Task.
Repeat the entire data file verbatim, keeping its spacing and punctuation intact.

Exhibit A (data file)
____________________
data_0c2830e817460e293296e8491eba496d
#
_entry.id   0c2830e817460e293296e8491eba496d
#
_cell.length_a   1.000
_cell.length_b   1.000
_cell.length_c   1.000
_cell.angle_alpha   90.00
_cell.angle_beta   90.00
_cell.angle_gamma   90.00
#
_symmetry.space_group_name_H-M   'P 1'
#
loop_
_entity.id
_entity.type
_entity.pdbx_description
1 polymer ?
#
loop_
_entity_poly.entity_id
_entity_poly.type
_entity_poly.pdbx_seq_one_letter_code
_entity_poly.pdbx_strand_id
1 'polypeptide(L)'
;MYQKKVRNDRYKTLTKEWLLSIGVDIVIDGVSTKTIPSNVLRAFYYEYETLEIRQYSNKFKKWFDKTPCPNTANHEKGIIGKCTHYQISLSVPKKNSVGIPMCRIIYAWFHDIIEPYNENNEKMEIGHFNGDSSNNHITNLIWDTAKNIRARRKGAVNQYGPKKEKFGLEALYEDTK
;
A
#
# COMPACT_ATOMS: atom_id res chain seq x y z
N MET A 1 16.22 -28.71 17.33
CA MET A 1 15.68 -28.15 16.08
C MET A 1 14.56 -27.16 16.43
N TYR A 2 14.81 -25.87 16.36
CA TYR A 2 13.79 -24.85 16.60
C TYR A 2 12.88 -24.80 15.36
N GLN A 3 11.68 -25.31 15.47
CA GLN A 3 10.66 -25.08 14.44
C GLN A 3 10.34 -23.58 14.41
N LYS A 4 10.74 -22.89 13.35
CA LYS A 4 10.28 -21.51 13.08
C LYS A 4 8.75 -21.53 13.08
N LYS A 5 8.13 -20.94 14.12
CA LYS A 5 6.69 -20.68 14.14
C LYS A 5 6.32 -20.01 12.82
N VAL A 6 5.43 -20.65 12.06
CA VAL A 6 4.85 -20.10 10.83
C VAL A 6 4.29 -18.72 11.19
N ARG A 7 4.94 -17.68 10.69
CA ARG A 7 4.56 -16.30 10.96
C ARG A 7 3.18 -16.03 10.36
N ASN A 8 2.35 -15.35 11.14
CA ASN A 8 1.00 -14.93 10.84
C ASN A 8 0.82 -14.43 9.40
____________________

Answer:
data_0c2830e817460e293296e8491eba496d
#
_entry.id   0c2830e817460e293296e8491eba496d
#
_cell.length_a   1.000
_cell.length_b   1.000
_cell.length_c   1.000
_cell.angle_alpha   90.00
_cell.angle_beta   90.00
_cell.angle_gamma   90.00
#
_symmetry.space_group_name_H-M   'P 1'
#
loop_
_entity.id
_entity.type
_entity.pdbx_description
1 polymer ?
#
loop_
_entity_poly.entity_id
_entity_poly.type
_entity_poly.pdbx_seq_one_letter_code
_entity_poly.pdbx_strand_id
1 'polypeptide(L)'
;MYQKKVRNDRYKTLTKEWLLSIGVDIVIDGVSTKTIPSNVLRAFYYEYETLEIRQYSNKFKKWFDKTPCPNTANHEKGIIGKCTHYQISLSVPKKNSVGIPMCRIIYAWFHDIIEPYNENNEKMEIGHFNGDSSNNHITNLIWDTAKNIRARRKGAVNQYGPKKEKFGLEALYEDTK
;
A
#
# COMPACT_ATOMS: atom_id res chain seq x y z
N MET A 1 16.22 -28.71 17.33
CA MET A 1 15.68 -28.15 16.08
C MET A 1 14.56 -27.16 16.43
N TYR A 2 14.81 -25.87 16.36
CA TYR A 2 13.79 -24.85 16.60
C TYR A 2 12.88 -24.80 15.36
N GLN A 3 11.68 -25.31 15.47
CA GLN A 3 10.66 -25.08 14.44
C GLN A 3 10.34 -23.58 14.41
N LYS A 4 10.74 -22.89 13.35
CA LYS A 4 10.28 -21.51 13.08
C LYS A 4 8.75 -21.53 13.08
N LYS A 5 8.13 -20.94 14.12
CA LYS A 5 6.69 -20.68 14.14
C LYS A 5 6.32 -20.01 12.82
N VAL A 6 5.43 -20.65 12.06
CA VAL A 6 4.85 -20.10 10.83
C VAL A 6 4.29 -18.72 11.19
N ARG A 7 4.94 -17.68 10.69
CA ARG A 7 4.56 -16.30 10.96
C ARG A 7 3.18 -16.03 10.36
N ASN A 8 2.35 -15.35 11.14
CA ASN A 8 1.00 -14.93 10.84
C ASN A 8 0.82 -14.43 9.40